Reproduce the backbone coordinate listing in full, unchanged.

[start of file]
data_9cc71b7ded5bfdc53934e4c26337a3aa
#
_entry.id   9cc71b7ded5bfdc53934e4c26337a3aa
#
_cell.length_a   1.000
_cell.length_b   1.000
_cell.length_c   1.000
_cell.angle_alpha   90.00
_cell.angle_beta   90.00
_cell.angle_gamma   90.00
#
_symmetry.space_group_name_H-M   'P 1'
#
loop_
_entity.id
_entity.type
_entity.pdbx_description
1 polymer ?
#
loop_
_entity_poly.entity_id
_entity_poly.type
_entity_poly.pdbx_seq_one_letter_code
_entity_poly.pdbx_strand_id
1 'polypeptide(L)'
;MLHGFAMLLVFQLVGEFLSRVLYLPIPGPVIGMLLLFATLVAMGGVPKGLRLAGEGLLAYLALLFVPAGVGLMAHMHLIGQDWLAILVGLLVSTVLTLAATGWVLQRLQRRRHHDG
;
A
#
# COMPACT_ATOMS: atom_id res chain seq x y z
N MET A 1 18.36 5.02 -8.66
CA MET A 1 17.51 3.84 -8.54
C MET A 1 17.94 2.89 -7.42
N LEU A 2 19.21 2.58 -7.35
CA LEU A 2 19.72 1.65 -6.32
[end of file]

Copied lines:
data_9cc71b7ded5bfdc53934e4c26337a3aa
#
_entry.id   9cc71b7ded5bfdc53934e4c26337a3aa
#
_cell.length_a   1.000
_cell.length_b   1.000
_cell.length_c   1.000
_cell.angle_alpha   90.00
_cell.angle_beta   90.00
_cell.angle_gamma   90.00
#
_symmetry.space_group_name_H-M   'P 1'
#
loop_
_entity.id
_entity.type
_entity.pdbx_description
1 polymer ?
#
loop_
_entity_poly.entity_id
_entity_poly.type
_entity_poly.pdbx_seq_one_letter_code
_entity_poly.pdbx_strand_id
1 'polypeptide(L)'
;MLHGFAMLLVFQLVGEFLSRVLYLPIPGPVIGMLLLFATLVAMGGVPKGLRLAGEGLLAYLALLFVPAGVGLMAHMHLIGQDWLAILVGLLVSTVLTLAATGWVLQRLQRRRHHDG
;
A
#
# COMPACT_ATOMS: atom_id res chain seq x y z
N MET A 1 18.36 5.02 -8.66
CA MET A 1 17.51 3.84 -8.54
C MET A 1 17.94 2.89 -7.42
N LEU A 2 19.21 2.58 -7.35
CA LEU A 2 19.72 1.65 -6.32